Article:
Playing cards are truly ancient game-playing devices. Their earliest origins are traced to ninth-century China, where people marked leaves with symbols and spots for game play. Most scholars believe that similar handmade playthings also appeared in Egypt and India. In Europe, the first handmade cards showed up during the 1300s, but printed decks arrived in Germany with the development of printing itself in the mid-1400s. The decks we recognize today came directly from England with the first colonists. After the […]
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Excitement is building around the Strong as we lead up to this year’s induction of new toys into the National Toy Hall of Fame. The toys in this year’s slate of 12 nominees demonstrate all the qualities necessary to earn a place of honor with other classics. Each finalist has the longevity, recognition factor, and play value that let them rise above the more than 300 other toys nominated by the public this year. I can’t wait to be part […]
Playing with words and images can be funny: joke-telling, trickery, and satire allow us to be subversive without the repercussions that may accompany more malicious behavior. At seven or eight years old, my best friend and I produced a fake weekly newspaper. We pasted school portraits alongside our bylines and painstakingly crafted gossip columns, “horror-scopes,” quizzes, and bizarre feature stories about our classmates. No matter that the publication went defunct after a couple of issues or that its circulation was […]
As a curator, I’m enthusiastic about every item I acquire for the museum’s collections, but certain acquisitions are definitely more newsworthy than others. I recently had the chance to appear on regional cable TV news, talking about the museum’s latest Monopoly set. The story involves Strong’s acquisition of this historic version of Monopoly—older even than the “tie-box Monopoly” the museum owns from 1933. The Heap Folk Art Monopoly, as it’s known, predates Monopoly “inventor” Charles Darrow’s published version by some […]
Strong recently acquired a very rare and important board game—“The Jolly Game of Goose.” The game is printed on paper with old, yellowed tape on its folds. It is a prime candidate for intensive conservation (restoration) treatment. But why is it so important to the museum?
The game of goose is an ancient children’s game, possibly tracing its roots all the way back to an ancient Egyptian game called “Mehen,” which was played in early Old Kingdom times (2686–2134 BC). Later, […]
Toy and game inventors deserve their time in the spotlight, according to the annual TAGIE (Toy and Game Inventors Expo) Awards. Bestselling books and hit songs earn authors and singers publicity as well as financial rewards. But create a million-selling toy or game and practically no one knows your name. The TAGIE Awards honor the people behind the playthings, celebrating their creations and the fun they’ve brought to our lives.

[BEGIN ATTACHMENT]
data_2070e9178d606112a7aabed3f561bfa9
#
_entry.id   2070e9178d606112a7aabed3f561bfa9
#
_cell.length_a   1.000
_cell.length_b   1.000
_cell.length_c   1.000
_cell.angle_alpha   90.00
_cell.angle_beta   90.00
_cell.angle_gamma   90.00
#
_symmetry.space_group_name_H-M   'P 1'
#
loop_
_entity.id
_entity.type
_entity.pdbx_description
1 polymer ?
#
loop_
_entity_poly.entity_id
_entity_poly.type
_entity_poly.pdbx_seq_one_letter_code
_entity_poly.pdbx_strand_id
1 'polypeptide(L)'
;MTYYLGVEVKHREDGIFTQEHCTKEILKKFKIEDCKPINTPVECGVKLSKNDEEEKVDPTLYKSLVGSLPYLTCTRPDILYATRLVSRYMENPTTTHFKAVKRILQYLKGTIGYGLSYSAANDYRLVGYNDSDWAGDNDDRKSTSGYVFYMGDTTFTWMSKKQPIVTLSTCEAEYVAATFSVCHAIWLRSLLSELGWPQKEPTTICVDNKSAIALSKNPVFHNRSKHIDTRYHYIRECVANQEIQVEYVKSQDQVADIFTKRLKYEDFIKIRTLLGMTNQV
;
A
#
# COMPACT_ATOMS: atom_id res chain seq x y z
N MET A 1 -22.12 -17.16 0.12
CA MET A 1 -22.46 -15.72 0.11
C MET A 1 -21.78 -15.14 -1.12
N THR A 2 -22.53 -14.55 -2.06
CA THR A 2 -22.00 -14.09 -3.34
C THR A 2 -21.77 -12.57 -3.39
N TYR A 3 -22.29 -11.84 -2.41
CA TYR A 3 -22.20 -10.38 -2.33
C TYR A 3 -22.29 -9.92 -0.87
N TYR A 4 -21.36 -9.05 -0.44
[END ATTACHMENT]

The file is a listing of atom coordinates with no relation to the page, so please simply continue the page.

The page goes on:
A few weeks ago, Nic Ricketts, the museum’s games curator, and […]
You might not think of museum curators as showoffs, but we are. Personally, I love speaking in public and appearing on TV. However, the type of showing off that curators like best is the kind that involves sharing our collections with the world. Sometimes we show off our collections in museum exhibits or at educational events, but neither can display the thousands of great collection objects we want to share.
So I’m extremely excited to announce that the museum’s collections can […]
First patented in 1891, the Ouija Board has been popular ever since—a remarkably long run. Moving a heart-shaped “planchette” across a board printed with an alphabet, the numbers 0-9, and YES and NO options allowed players to spell out and compile apparently un-sourced “messages.” The effect was mysterious then and remains a bit spooky today.
It’s no coincidence that Ouija became popular in the late 1800s when spiritualism was sweeping from Europe to the United States. The original sellers promised an […]
What’s in a name, anyway? From the Ouija board to Twister, from Rubik’s Cube to Pictureka, toy and game designers often seek unique and memorable names, or names that cleverly describe both the thing and the play. “Jenga” is one clever game name. While it doesn’t mean anything else besides the game in English, the word “jenga” is based on “to build” in Swahili. In the early 1990s the promoters stressed Jenga’s name in this advertisement. Kids and adults alike […]